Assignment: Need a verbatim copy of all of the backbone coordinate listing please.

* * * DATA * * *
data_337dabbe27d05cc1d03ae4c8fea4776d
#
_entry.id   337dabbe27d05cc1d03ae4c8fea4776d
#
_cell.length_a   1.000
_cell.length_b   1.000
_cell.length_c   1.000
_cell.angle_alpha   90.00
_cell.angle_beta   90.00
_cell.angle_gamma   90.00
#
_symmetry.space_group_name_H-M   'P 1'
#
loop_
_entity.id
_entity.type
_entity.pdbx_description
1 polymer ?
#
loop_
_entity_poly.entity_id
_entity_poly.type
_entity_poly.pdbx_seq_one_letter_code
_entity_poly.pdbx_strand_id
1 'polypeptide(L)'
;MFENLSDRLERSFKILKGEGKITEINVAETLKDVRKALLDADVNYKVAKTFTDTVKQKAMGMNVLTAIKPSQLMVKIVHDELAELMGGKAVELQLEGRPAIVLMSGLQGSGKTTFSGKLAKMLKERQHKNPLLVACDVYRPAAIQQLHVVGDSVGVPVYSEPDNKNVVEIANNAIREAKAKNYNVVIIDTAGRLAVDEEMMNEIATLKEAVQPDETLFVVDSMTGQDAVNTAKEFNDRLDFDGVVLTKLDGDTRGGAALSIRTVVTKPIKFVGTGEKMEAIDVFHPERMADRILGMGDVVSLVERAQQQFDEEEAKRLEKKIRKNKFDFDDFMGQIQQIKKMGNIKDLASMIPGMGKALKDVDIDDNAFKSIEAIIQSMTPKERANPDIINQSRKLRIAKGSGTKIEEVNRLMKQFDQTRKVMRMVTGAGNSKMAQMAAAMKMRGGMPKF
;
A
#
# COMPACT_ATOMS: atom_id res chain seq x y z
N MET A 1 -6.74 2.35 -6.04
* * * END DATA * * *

data_337dabbe27d05cc1d03ae4c8fea4776d
#
_entry.id   337dabbe27d05cc1d03ae4c8fea4776d
#
_cell.length_a   1.000
_cell.length_b   1.000
_cell.length_c   1.000
_cell.angle_alpha   90.00
_cell.angle_beta   90.00
_cell.angle_gamma   90.00
#
_symmetry.space_group_name_H-M   'P 1'
#
loop_
_entity.id
_entity.type
_entity.pdbx_description
1 polymer ?
#
loop_
_entity_poly.entity_id
_entity_poly.type
_entity_poly.pdbx_seq_one_letter_code
_entity_poly.pdbx_strand_id
1 'polypeptide(L)'
;MFENLSDRLERSFKILKGEGKITEINVAETLKDVRKALLDADVNYKVAKTFTDTVKQKAMGMNVLTAIKPSQLMVKIVHDELAELMGGKAVELQLEGRPAIVLMSGLQGSGKTTFSGKLAKMLKERQHKNPLLVACDVYRPAAIQQLHVVGDSVGVPVYSEPDNKNVVEIANNAIREAKAKNYNVVIIDTAGRLAVDEEMMNEIATLKEAVQPDETLFVVDSMTGQDAVNTAKEFNDRLDFDGVVLTKLDGDTRGGAALSIRTVVTKPIKFVGTGEKMEAIDVFHPERMADRILGMGDVVSLVERAQQQFDEEEAKRLEKKIRKNKFDFDDFMGQIQQIKKMGNIKDLASMIPGMGKALKDVDIDDNAFKSIEAIIQSMTPKERANPDIINQSRKLRIAKGSGTKIEEVNRLMKQFDQTRKVMRMVTGAGNSKMAQMAAAMKMRGGMPKF
;
A
#
# COMPACT_ATOMS: atom_id res chain seq x y z
N MET A 1 -6.74 2.35 -6.04